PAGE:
Debate grows over ‘gross misconduct’ by employees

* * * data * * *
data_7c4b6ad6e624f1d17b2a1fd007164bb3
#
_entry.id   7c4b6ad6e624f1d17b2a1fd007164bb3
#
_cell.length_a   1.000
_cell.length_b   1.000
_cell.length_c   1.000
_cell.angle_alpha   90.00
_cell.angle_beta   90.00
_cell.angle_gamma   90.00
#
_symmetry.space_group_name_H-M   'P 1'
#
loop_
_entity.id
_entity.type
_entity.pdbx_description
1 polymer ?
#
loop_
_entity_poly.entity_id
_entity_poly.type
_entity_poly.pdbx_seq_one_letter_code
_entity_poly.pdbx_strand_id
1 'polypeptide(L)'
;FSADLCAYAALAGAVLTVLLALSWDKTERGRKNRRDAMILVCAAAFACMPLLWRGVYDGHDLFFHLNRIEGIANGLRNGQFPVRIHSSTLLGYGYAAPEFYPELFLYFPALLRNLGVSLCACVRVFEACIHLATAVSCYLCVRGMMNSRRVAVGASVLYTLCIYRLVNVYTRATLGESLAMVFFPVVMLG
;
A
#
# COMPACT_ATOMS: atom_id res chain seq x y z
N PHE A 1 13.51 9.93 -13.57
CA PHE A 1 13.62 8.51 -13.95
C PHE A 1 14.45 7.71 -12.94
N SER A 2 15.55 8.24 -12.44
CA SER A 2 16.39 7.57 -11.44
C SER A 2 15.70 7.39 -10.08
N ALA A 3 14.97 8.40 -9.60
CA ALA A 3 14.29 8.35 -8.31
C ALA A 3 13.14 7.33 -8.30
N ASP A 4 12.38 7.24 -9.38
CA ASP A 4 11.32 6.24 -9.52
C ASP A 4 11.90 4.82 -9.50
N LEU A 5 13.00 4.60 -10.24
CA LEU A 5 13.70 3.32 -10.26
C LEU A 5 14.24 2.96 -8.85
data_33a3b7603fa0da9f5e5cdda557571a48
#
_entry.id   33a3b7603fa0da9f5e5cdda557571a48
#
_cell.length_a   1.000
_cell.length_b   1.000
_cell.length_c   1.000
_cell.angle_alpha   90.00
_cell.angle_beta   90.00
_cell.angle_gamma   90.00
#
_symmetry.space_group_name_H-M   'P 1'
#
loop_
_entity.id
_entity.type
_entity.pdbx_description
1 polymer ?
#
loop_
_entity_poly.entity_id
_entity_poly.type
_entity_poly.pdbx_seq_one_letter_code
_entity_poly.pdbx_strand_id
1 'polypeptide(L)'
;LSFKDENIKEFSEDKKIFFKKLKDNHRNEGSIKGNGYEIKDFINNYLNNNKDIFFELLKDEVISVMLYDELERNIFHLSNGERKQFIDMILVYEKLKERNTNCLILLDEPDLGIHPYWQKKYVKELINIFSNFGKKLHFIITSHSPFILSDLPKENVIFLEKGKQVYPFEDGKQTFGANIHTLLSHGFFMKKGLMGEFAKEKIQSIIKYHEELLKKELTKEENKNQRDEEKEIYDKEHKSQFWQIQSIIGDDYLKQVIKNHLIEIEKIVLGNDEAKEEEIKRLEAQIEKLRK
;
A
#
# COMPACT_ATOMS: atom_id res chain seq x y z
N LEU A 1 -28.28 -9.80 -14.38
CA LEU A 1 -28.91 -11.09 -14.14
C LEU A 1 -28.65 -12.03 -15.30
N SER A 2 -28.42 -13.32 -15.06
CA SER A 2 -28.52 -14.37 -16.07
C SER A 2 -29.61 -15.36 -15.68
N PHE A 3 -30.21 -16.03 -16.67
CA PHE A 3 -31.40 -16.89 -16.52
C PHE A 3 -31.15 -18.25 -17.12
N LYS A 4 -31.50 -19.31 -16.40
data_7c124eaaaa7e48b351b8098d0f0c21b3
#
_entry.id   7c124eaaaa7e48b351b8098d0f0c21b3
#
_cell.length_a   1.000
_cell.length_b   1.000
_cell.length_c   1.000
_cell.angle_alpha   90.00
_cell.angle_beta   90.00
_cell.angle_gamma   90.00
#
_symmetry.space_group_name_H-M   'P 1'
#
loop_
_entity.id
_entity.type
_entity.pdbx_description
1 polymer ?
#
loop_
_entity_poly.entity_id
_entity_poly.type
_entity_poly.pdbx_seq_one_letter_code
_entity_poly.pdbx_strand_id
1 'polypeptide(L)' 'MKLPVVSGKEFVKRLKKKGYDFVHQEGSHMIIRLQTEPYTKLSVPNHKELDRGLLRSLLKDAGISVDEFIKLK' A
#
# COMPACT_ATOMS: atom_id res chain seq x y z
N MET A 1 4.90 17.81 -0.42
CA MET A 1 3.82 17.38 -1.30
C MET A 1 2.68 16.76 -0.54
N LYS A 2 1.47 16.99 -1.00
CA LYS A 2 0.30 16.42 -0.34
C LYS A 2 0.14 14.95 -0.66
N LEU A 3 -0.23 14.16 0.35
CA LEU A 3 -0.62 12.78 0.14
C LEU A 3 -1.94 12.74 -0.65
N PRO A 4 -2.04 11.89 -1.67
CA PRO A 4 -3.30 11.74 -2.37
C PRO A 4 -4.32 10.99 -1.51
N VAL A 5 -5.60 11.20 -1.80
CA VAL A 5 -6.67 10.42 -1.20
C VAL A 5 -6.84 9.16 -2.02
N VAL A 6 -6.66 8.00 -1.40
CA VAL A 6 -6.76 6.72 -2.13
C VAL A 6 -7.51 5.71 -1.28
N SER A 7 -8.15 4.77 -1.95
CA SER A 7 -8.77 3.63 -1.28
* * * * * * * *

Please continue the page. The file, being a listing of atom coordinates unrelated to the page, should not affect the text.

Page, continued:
The state’s new unemployment compensation law that goes into effect on Labor Day does not give employees the license to steal – those who are caught swiping so much as a dime from their employer will not collect benefits if they are fired for that reason. Nor would the victims of their theft see their individual unemployment tax rate go up because of that firing.But under the new law, those workers who steal as much as $499.99 from their previous employer will be able to collect benefits if they are laid off from their next job. In other words, the time they worked at the place from which they stole could count in determining future unemployment benefits.Some business groups, who see what they say is the rising problem of employee theft, are not happy about that.”We are disappointed,” said John Dumais, president of the New Hampshire Grocers Association. “Employee theft is an acute issue for us because of the low profit margins and high volume. To say that anything under $500 is acceptable in any way is to go down a slippery slope.”The law, passed by the House and Senate with little debate and virtually no press – except for a few mentions in NHBR – has suddenly captured media attention, thanks to Andy Sanborn, owner of The Draft in Concord, who has made it a campaign issue in his bid for the state Senate. But thus far the focus has more on the “license to steal” rhetoric and less on the change in the bill itself.Defining dishonestyOne cause of the confusion is the bill’s title: “Clarifying the definition of gross misconduct for the purposes of unemployment bill.”The clarification: substituting the phrase “dishonesty” with the phrase “theft of an amount greater than $500” as among the definitions of “gross misconduct.”Before the new law, “gross misconduct” was defined as “arson, sabotage, felony, assault which causes bodily injury, criminal threatening” as well as “dishonesty connected with his or her work.” Of course, in ordinary discourse, dishonesty could mean anything from telling your boss you like an ugly tie to saying you didn’t come in to work because you were sick when you were actually Christmas shopping, to pocketing thousands of dollars from the cash register to feed your drug habit. In practice, however, the department interpreted “dishonesty” to mean theft. But you don’t need to prove gross misconduct in order to fire someone without them being able to collect unemployment benefits (and thereby being charged yourself on your tax rate). Plain ordinary misconduct is enough, and it doesn’t have to be theft, either. The misconduct can involve a worker’s refusal to follow company rules. A worker can be fired for simply showing up late, or missing work without a good reason, or refusing to use gloves when handling food, or for loafing on the job. And, obviously, stealing in any form from the workplace constitutes misconduct.However, if a worker is engaged in gross misconduct, that time would not count in determining future benefits, should he or she be laid off (through no fault of their own) from his or her next job.This, said Deputy Employment Services Commissioner Darrell Gates, could be a pretty tough penalty. If a worker gets another job after being fired for gross misconduct and gets laid off two months later because the new employer shut down, the worker would either receive a much smaller weekly unemployment check or no unemployment check at all – because the previous employment would not be counted in determining benefits.”It’s a pretty severe penalty for pretty severe things,” said Gates.How often does the department determine that a worker is ripping off his or her boss? Less than 3 percent of department determinations involved gross misconduct. But that still comes out to 386 such determinations a year – an average of more than one a day. Department statistics don’t reveal the quantity of the thefts.Thus, adding the term, “Theft of an amount greater than $500” was an attempt to “clarify” the law, Gates said, since that is the threshold for a felony, putting it in the same league as the other felonies listed.’Too much aggravation’Attorneys who represent unemployed people collecting benefits like the change.”It’s appropriate,” said Jon Meyer, an attorney with Backus, Meyer & Branch in Manchester. “It was too broad beforehand.”But business is uneasy. Employee theft is a widespread and growing problem, according to industry statistics, accounting from 40 to 60 percent of “shrinkage.” One of every 30 employees was apprehended for theft from their employee in 2008, according to the latest retail theft survey by Jack Hayes International, a widely quoted industry source.Survey participants apprehended 72,000 dishonest employees in 2008, an increase of 3 percent, the fifth straight annual increase. Recoveries from dishonest employees totaled over $69.8 million in 2008, an increase of nearly 10 percent – again, the fifth such increase. And the average case value in 2008 jumped from $908 to $969 in one year.Indeed, the problem is so prevalent that many employers often don’t report it, either to police, or even to the state Department of Employment Security, said Alan Cote, loss prevention manager at Associated Grocers of New England. “Not as many contest unemployment claims as they should,” said Cote. “It’s too much aggravation. If they catch Sally, they are just glad to get rid of the person.”Similarly, a large number of those who are caught stealing don’t file for benefits thinking they won’t be able to get them, said Gates. That means the whole question of a $500 limit on gross misconduct may have little meaning in real life. If the fired worker never applied for benefits, then there would be no gross conduct on record no matter what amount was stolen. And then, if that person was laid off from a subsequent job, all the time he or she had worked at the previous job would count because DES would have no reason to check.They would be charging the subsequent employer for unemployment benefits, not the victim of the theft.David Juvet, vice president of policy at the Business and Industry Association of New Hampshire, said the BIA monitored the bill and did not take a position on it. He said he did see the department’s point of view.”Part of the definition was the law was so vague, it was a problem for employees. It used the word ‘dishonest,’ but what does that mean, coming in sick and not for work? But I think for employers, there is little or no impact on this.”‘A bad thing’Some opponents are trying to compare the new “gross misconduct” definition to the now-repealed LLC tax, which literally was introduced in the 2009 session as part of a massive budget bill.Senate Bill 1168, however, went through the normal legislative process. The Senate was a bit more last-minute in dealing with the measure. It held a hearing on April 13, one of the last days for hearings. The committee voted for the bill, 2-1, so there was apparently some opposition, but the whole Senate approved it with a voice vote. “We had a sense it was a bad thing,” said Senate Minority Leader Peter Bragdon, who added that the day the bill was heard in committee, the committee was running late and he had to attend an Education Committee meeting. “But nobody really had a chance to process it, and it was in a rush.”(Sen. Maggie Hassan, who chaired the Commerce committee, could not be reached by deadline.)Bragdon said he now wishes he had opposed the measure. “If you stole from an employer, you should not get credit for working for that employer,” he said. Even though it won’t mean that much, it is just one more drain on the unemployment fund, which has dipped so low, all employers’ taxes have been increased, he said.”It’s a small thing, but it’s death by a thousand cuts,” he said.Bob Sanders can be reached at firstname.lastname@example.org.